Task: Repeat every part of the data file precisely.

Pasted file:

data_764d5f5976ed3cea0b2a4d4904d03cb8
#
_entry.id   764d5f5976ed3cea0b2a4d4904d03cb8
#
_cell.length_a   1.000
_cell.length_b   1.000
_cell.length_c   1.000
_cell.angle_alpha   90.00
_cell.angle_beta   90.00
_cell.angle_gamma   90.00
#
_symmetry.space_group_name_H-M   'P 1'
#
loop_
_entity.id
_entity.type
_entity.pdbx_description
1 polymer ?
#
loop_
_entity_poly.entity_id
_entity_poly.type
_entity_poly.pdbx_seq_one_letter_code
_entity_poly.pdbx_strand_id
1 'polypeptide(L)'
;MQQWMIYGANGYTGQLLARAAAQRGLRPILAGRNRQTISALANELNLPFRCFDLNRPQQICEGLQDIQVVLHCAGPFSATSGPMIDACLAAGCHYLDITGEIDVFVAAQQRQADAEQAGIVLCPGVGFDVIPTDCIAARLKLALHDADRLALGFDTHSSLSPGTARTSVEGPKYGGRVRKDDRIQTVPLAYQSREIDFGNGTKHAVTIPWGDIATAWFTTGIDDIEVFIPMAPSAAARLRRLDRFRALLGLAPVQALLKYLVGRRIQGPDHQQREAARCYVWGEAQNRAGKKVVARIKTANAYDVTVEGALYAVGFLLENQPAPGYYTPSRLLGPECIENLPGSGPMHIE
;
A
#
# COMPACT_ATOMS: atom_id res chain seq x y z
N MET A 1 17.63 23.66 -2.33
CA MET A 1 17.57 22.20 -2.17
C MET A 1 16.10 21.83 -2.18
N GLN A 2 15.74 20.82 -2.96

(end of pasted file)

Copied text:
data_764d5f5976ed3cea0b2a4d4904d03cb8
#
_entry.id   764d5f5976ed3cea0b2a4d4904d03cb8
#
_cell.length_a   1.000
_cell.length_b   1.000
_cell.length_c   1.000
_cell.angle_alpha   90.00
_cell.angle_beta   90.00
_cell.angle_gamma   90.00
#
_symmetry.space_group_name_H-M   'P 1'
#
loop_
_entity.id
_entity.type
_entity.pdbx_description
1 polymer ?
#
loop_
_entity_poly.entity_id
_entity_poly.type
_entity_poly.pdbx_seq_one_letter_code
_entity_poly.pdbx_strand_id
1 'polypeptide(L)'
;MQQWMIYGANGYTGQLLARAAAQRGLRPILAGRNRQTISALANELNLPFRCFDLNRPQQICEGLQDIQVVLHCAGPFSATSGPMIDACLAAGCHYLDITGEIDVFVAAQQRQADAEQAGIVLCPGVGFDVIPTDCIAARLKLALHDADRLALGFDTHSSLSPGTARTSVEGPKYGGRVRKDDRIQTVPLAYQSREIDFGNGTKHAVTIPWGDIATAWFTTGIDDIEVFIPMAPSAAARLRRLDRFRALLGLAPVQALLKYLVGRRIQGPDHQQREAARCYVWGEAQNRAGKKVVARIKTANAYDVTVEGALYAVGFLLENQPAPGYYTPSRLLGPECIENLPGSGPMHIE
;
A
#
# COMPACT_ATOMS: atom_id res chain seq x y z
N MET A 1 17.63 23.66 -2.33
CA MET A 1 17.57 22.20 -2.17
C MET A 1 16.10 21.83 -2.18
N GLN A 2 15.74 20.82 -2.96